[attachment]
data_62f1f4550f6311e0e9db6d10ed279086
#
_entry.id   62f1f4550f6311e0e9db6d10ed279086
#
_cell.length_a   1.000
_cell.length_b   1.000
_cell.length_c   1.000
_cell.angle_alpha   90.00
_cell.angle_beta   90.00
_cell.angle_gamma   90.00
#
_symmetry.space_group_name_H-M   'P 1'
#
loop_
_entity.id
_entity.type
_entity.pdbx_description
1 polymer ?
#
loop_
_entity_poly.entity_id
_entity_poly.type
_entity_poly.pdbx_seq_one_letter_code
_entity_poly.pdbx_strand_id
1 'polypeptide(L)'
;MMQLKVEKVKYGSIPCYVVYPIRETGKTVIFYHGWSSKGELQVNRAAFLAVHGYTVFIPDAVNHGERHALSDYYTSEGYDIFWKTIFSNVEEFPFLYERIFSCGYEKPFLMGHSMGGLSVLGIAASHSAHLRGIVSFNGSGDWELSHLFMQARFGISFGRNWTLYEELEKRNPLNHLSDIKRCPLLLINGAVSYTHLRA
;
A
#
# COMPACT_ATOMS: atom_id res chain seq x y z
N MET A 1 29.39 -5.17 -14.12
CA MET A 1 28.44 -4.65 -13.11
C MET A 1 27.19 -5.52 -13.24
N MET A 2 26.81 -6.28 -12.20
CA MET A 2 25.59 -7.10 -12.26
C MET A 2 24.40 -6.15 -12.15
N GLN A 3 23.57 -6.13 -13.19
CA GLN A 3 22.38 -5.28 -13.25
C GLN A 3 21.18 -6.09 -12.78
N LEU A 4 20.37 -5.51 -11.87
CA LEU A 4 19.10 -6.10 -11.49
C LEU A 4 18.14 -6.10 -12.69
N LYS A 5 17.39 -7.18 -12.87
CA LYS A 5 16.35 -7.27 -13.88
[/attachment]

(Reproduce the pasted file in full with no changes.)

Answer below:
data_62f1f4550f6311e0e9db6d10ed279086
#
_entry.id   62f1f4550f6311e0e9db6d10ed279086
#
_cell.length_a   1.000
_cell.length_b   1.000
_cell.length_c   1.000
_cell.angle_alpha   90.00
_cell.angle_beta   90.00
_cell.angle_gamma   90.00
#
_symmetry.space_group_name_H-M   'P 1'
#
loop_
_entity.id
_entity.type
_entity.pdbx_description
1 polymer ?
#
loop_
_entity_poly.entity_id
_entity_poly.type
_entity_poly.pdbx_seq_one_letter_code
_entity_poly.pdbx_strand_id
1 'polypeptide(L)'
;MMQLKVEKVKYGSIPCYVVYPIRETGKTVIFYHGWSSKGELQVNRAAFLAVHGYTVFIPDAVNHGERHALSDYYTSEGYDIFWKTIFSNVEEFPFLYERIFSCGYEKPFLMGHSMGGLSVLGIAASHSAHLRGIVSFNGSGDWELSHLFMQARFGISFGRNWTLYEELEKRNPLNHLSDIKRCPLLLINGAVSYTHLRA
;
A
#
# COMPACT_ATOMS: atom_id res chain seq x y z
N MET A 1 29.39 -5.17 -14.12
CA MET A 1 28.44 -4.65 -13.11
C MET A 1 27.19 -5.52 -13.24
N MET A 2 26.81 -6.28 -12.20
CA MET A 2 25.59 -7.10 -12.26
C MET A 2 24.40 -6.15 -12.15
N GLN A 3 23.57 -6.13 -13.19
CA GLN A 3 22.38 -5.28 -13.25
C GLN A 3 21.18 -6.09 -12.78
N LEU A 4 20.37 -5.51 -11.87
CA LEU A 4 19.10 -6.10 -11.49
C LEU A 4 18.14 -6.10 -12.69
N LYS A 5 17.39 -7.18 -12.87
CA LYS A 5 16.35 -7.27 -13.88